When you start calculating how much money you need to save for big goals, such as retirement or putting your kids through college, the numbers can seem daunting. It's often easier to break your goals down into milestones so you can achieve big wins along the way.

One big milestone is saving your first $100,000. When your account balance crosses into six figures for the first time, it's a heady feeling. It also means that you've amassed a large enough nest egg that compound interest should start making a big difference in how quickly your money grows. That's why many seasoned investors say the first $100,000 is the hardest. 

If you're starting from $0, the path to $100,000 may seem like a long one. But how long will it actually take you to save your first $100,000? 

Woman putting money into a piggy bank

Image source: Getty Images.

When will you hit your first $100,000? 

The amount of time it takes to save $100,000 varies depending how much you're able to set aside and how big your returns are. The table below shows the number of years to hit this milestone, depending upon both factors:

Amount Saved Monthly

Years at 5% Annual Return

Years at 6% Annual Return

Years at 7% Annual Return

Years at 8% Annual Return

$100

32.92

29.92

27.50

25.50

$200

22.58

20.92

19.50

18.33

$500

12.17

11.58

11.08

10.58

$1,000

7.00

6.75

6.58

6.42

$1,500

4.92

4.83

4.75

4.67

$2,000

3.83

3.75

3.67

3.67

Calculations by author. 

If you can invest more of your money in the market and earn around a 7% or 8% rate of return, versus a lower rate from safer investments like bonds, you can cut off years of time. 

However, the biggest impact comes from increasing your investment. Just going from $100 monthly to $200 monthly could cut roughly seven to 10 years off the time it takes to hit $100,000.  

Why is it important to hit the $100,000 milestone ASAP?

The sooner you hit this milestone, the sooner your $100,000 will start working for you.

If you had your $100,000 saved by age 30 and just left that $100,000 invested without adding to it, you'd end up with around $1.07 million by age 65, assuming a 7% rate of return. But, if you didn't hit the $100,000 milestone until you were 53, the money at the same interest rate would grow to about $225,000 by age 65. 

The chart below shows just how much your $100,000 could become by 65, assuming a 7% annual rate of return, depending upon the age at which you hit this savings goal.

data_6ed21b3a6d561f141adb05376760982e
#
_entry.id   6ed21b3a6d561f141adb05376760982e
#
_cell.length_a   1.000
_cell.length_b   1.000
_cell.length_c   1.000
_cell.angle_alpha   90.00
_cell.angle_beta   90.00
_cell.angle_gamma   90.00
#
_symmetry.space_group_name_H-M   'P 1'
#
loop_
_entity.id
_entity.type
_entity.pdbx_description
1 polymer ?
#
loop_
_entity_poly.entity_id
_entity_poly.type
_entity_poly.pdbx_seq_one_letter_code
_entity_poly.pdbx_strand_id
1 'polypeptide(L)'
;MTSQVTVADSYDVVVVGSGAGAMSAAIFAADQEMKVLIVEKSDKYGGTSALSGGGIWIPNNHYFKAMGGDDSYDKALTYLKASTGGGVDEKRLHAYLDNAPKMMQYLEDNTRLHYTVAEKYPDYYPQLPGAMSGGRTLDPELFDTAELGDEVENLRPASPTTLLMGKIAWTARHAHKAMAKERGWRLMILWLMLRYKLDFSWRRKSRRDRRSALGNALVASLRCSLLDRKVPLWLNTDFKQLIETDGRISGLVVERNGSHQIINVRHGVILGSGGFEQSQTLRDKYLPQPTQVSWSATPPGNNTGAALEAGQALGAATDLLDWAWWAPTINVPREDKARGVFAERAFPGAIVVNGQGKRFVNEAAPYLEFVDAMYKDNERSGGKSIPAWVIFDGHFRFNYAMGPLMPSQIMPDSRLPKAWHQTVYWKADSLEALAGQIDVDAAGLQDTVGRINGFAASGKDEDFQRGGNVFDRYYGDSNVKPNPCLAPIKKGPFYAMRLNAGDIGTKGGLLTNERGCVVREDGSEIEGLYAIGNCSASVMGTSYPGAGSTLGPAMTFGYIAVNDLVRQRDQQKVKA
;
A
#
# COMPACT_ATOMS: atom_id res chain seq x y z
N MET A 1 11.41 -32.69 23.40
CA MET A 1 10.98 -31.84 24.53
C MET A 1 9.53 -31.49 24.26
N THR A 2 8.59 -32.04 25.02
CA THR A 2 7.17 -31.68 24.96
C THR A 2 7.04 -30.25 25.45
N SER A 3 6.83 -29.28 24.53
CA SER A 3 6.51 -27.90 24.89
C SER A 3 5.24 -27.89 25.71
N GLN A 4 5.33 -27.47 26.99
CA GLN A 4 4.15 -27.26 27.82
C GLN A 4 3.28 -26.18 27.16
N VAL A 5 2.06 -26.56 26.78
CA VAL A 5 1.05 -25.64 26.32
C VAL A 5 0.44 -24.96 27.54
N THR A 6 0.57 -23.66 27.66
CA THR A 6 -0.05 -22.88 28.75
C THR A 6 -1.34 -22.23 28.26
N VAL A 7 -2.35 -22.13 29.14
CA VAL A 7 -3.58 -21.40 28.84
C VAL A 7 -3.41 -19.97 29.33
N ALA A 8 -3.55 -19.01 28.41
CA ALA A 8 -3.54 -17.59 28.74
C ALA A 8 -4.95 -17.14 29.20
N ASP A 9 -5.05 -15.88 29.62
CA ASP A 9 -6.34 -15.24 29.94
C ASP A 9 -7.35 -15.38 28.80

If You Have $100,000 By This Age...

You'll Have This Much at 65

30

$1,070,000

35

$761,319

40

$542,806

45

$387,009

50

$275,928

55

$196,728

60

$120,446

64

$107,001

Time works hard for you by turning your initial $100,000 investment into a very substantial sum if it's left invested long enough. 

Ideally, you'd be able to save $100,000 within just a few years by investing $1,500 or $2,000 monthly. But that's simply not possible for many. The good news is, increasing your savings a little bit and making smart investment choices -- including building a diversified stock portfolio -- can still allow you to do quite well. 

If you can earn 7% and manage to save about $500 monthly starting at age 30, you could hit your $100K goal by 41. Your hard work would pay off by allowing your nest egg to grow to over $500,000 -- even if you didn't continue investing, which of course you should do.  

How can you increase your savings?

There are two big ways to increase your savings: cut spending and increase income. You can work on both if you want to really accelerate your efforts to hit $100,000.

Working a side hustle could help you to earn $500 a month to put directly into an investment account, while you could potentially find extra money to save by giving up cable, eating at home instead of eating out, avoiding food waste, or cutting some other unnecessary costs

One last question: When will you start?

Now you should have a clear idea of when you're likely to hit your first $100,000, based on how much you're saving and what your investments are earning. Set a goal today to invest a little bit extra to speed up this timeline, and you'll reap big benefits in later years. 

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